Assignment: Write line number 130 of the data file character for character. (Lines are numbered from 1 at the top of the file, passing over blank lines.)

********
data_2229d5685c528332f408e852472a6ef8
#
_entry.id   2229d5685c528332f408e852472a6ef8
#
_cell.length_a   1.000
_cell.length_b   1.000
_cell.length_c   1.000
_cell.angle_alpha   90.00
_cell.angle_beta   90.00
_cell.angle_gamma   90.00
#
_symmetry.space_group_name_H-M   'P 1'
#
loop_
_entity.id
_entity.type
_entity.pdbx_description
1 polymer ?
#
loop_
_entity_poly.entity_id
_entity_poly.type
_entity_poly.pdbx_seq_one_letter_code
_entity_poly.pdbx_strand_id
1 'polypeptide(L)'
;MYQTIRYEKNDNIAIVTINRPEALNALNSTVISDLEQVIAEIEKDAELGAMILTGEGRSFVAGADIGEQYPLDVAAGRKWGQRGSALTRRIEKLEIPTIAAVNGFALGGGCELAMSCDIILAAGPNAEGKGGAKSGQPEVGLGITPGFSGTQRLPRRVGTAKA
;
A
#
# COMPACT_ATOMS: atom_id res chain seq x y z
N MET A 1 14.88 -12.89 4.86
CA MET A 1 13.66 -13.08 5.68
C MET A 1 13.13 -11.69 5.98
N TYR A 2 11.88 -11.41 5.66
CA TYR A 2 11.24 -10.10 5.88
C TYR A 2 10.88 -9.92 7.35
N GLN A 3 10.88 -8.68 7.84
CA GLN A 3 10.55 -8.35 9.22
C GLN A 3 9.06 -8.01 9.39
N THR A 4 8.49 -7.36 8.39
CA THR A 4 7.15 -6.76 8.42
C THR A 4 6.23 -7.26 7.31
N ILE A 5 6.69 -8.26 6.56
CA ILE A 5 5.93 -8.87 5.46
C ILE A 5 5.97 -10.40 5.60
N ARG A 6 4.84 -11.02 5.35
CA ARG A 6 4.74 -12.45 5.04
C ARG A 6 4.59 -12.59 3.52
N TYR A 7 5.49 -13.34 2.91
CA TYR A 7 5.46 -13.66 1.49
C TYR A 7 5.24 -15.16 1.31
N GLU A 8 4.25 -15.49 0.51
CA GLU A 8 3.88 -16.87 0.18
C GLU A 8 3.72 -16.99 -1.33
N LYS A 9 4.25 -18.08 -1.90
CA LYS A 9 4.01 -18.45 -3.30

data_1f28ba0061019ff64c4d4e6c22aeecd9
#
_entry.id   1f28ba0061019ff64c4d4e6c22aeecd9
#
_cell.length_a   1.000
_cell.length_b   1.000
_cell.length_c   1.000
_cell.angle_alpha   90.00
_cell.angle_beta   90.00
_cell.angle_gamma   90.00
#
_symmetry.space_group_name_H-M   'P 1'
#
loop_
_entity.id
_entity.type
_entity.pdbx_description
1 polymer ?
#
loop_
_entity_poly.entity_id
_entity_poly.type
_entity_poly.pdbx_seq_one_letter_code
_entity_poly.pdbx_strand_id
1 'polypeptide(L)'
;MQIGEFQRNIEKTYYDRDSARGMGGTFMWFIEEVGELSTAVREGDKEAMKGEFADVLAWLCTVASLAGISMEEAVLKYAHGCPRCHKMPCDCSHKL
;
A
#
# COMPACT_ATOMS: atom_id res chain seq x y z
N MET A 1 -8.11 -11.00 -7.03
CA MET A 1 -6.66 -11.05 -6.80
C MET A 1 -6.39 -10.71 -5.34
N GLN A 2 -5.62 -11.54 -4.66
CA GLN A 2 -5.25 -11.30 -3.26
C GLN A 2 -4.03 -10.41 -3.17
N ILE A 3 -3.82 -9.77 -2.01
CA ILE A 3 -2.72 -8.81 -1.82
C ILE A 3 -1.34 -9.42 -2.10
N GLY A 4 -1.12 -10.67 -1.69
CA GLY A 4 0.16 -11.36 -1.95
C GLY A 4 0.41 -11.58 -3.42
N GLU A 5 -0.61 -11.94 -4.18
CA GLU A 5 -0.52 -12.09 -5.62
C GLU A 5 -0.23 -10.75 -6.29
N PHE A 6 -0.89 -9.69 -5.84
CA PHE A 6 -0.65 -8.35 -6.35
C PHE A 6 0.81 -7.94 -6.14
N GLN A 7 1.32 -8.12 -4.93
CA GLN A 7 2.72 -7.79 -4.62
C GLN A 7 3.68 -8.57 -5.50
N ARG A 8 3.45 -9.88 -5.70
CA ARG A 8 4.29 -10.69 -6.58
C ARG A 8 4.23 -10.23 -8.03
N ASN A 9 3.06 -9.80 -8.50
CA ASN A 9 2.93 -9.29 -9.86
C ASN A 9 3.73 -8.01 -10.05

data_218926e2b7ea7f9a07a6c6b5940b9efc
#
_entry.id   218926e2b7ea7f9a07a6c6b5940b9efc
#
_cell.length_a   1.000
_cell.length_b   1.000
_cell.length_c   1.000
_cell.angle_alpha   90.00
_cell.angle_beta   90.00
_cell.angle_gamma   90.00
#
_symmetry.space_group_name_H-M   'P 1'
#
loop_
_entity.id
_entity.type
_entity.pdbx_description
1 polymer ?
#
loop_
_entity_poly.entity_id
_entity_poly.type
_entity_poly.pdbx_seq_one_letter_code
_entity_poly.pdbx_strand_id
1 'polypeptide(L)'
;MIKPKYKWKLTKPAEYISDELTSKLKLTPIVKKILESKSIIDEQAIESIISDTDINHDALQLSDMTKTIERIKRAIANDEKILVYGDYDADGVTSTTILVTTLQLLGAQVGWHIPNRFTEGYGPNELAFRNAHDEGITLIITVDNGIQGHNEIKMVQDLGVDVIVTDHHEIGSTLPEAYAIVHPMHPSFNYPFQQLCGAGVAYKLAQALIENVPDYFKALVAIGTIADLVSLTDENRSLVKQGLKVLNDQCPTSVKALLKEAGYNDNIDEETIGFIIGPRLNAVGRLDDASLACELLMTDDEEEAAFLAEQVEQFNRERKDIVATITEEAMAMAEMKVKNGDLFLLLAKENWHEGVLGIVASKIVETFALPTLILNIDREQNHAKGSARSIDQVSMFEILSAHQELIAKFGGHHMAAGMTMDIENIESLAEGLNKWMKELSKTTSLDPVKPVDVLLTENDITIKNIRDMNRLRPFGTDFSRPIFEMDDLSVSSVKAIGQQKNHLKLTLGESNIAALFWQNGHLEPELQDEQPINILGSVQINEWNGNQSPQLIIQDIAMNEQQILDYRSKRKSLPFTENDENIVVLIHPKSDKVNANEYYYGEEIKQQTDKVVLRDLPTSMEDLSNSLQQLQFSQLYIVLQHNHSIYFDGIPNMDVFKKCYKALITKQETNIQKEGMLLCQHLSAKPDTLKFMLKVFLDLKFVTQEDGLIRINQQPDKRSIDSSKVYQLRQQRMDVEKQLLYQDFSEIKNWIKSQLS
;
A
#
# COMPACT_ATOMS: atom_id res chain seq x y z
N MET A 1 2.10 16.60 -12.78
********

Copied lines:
_entity.pdbx_description